If I have an expression {{ x }} and x is undefined or null, then how can I display a placeholder for it?

I provided one solution in my answer, but I would like to know what other ways there are. Maybe, also for placeholder for promises.

5 Answers 5


{{ counter || '?'}}. Just pure javascript. || can be used as default value. Since it would be different empty messages in each, a generalized directive would not be suitable for many cases.

If you want to apply a different class to empty ones, that's also built-in:

<div ng-class="{empty: !counter}" ng-bind="counter || ?"></div>
  • 12
    FWIW, make sure to put the default value before any filters (e.g. {{ counter || '?' | myfilter }}).
    – Jesse
    Feb 14, 2014 at 18:06
  • 12
    This answer is simple and clean, but the drawback is that it will not only display the placeholder on null and undefined, but also on 0, which can be a valid value.
    – tomaoq
    Apr 20, 2015 at 9:01

I would do it like this, but maybe there is a better way:

angular.module('app').filter('placeholdEmpty', function(){
  return function(input){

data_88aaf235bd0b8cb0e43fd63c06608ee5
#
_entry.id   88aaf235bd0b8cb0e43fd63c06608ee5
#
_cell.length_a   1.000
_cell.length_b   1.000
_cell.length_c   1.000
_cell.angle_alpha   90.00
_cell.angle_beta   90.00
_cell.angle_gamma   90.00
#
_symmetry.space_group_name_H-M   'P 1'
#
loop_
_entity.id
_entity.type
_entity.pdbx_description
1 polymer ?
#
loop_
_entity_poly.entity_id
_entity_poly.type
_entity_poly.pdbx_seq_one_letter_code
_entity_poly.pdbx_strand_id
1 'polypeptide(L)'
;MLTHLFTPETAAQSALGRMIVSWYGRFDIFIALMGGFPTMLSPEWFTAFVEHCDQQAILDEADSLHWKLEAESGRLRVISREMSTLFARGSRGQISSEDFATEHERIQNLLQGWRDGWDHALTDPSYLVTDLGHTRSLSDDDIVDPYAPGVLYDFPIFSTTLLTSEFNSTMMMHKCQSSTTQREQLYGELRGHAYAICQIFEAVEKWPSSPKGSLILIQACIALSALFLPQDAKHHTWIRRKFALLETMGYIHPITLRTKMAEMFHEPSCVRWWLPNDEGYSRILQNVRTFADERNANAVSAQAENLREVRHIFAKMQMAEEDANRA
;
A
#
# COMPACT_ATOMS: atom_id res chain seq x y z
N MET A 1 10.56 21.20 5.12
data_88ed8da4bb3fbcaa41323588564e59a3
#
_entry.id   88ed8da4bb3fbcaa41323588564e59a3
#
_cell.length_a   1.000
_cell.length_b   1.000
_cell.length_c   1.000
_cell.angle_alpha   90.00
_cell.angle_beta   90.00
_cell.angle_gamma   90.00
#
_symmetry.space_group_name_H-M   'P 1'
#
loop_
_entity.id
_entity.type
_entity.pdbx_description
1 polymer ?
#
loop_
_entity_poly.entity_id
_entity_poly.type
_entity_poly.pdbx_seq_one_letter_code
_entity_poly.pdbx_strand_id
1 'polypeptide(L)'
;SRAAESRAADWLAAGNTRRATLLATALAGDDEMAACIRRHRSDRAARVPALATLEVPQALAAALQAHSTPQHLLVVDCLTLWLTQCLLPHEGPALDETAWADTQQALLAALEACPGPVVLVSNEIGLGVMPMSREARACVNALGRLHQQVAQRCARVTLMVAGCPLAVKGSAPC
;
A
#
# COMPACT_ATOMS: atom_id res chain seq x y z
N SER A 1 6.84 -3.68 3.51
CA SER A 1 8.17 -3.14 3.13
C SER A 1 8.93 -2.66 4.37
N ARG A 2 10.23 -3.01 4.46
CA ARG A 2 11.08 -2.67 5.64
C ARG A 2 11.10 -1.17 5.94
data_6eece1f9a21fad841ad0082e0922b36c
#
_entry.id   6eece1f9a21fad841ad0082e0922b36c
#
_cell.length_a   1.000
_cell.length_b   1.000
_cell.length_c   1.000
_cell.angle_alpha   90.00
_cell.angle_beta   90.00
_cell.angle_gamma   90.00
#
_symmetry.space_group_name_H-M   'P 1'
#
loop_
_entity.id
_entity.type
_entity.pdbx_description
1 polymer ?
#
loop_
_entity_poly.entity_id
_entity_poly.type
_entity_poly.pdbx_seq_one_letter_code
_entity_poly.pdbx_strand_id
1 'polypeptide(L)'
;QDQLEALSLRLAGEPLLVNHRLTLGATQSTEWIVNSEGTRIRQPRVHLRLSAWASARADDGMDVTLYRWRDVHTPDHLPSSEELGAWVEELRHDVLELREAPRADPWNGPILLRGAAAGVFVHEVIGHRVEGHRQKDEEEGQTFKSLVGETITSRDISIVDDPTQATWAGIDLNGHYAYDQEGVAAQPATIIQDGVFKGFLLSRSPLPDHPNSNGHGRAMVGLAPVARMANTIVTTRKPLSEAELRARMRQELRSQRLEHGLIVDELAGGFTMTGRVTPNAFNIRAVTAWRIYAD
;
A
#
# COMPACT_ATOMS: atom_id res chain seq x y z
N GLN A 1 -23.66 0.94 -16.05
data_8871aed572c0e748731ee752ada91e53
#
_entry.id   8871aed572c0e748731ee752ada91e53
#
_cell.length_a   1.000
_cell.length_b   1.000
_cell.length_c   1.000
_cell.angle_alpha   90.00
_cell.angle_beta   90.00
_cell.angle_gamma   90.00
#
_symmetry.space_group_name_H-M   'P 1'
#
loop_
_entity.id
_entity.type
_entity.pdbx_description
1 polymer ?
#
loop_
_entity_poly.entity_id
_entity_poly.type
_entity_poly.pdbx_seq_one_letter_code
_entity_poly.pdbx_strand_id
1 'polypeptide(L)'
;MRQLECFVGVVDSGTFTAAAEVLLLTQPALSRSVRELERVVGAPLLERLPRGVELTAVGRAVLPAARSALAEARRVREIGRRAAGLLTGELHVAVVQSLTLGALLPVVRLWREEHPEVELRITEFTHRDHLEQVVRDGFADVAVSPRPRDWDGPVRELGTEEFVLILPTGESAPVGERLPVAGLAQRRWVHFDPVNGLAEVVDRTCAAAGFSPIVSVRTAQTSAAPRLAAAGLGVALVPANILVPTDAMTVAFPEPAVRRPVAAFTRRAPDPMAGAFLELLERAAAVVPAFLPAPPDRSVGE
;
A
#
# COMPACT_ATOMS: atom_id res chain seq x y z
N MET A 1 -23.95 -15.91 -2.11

if(!(input == undefined || input == null)){
      return input;
    } else {
      return "placeholder";

and then use {{ x | placeholdEmpty}}

  • 4
    The advantage of the filter solution over {{ counter || '?'}} is that you can distinguish between undefined, null or zero.
    – Maarten O.
    Jun 17, 2014 at 11:34
  • Another important advantage of placeholder filter is that in future, you can easily change the placeholder text, if you decide that you dont like '?'...
    – hendrix
    Jan 2, 2015 at 12:28
  • And how do you apply a filter to x?
    – ignaciotr
    Oct 7, 2015 at 14:02
  • @JustGoscha ..Works Perfect..Thanks Oct 3, 2016 at 11:53
  • This filter doesn't allow to provide the default without modifying the filter. Look at @naXa answer below. Nov 9, 2017 at 10:11

I do it with ng-show, like this:

<span class="empty" ng-show="!username">N/A</span>

Sure, it adds a lot more elements to my view that I might be able to handle differently. I like though how easy it is to clearly see where my placeholder/empty values are, and I can style them differently as well.


Implement default filter:

app.filter('default', function(){
  return function(value, def) {
    return (value === undefined || value === null? def : value);

And use it as:

{{ x | default: '?' }}

The advantage of the filter solution over {{ x || '?'}} is that you can distinguish between undefined, null or 0.


Implementing default-ish filters works, but if you're using only numbers you can use angular's own number filter

If the input is null or undefined, it will just be returned. If the input is infinite (Infinity or -Infinity), the Infinity symbol '∞' or '-∞' is returned, respectively. If the input is not a number an empty string is returned.

{{ (val | number ) || "Number not provided"}}
  • 1
    Thanks! This works with ng-bind="(val | number) || 'Default'" as well! Nov 9, 2017 at 10:13

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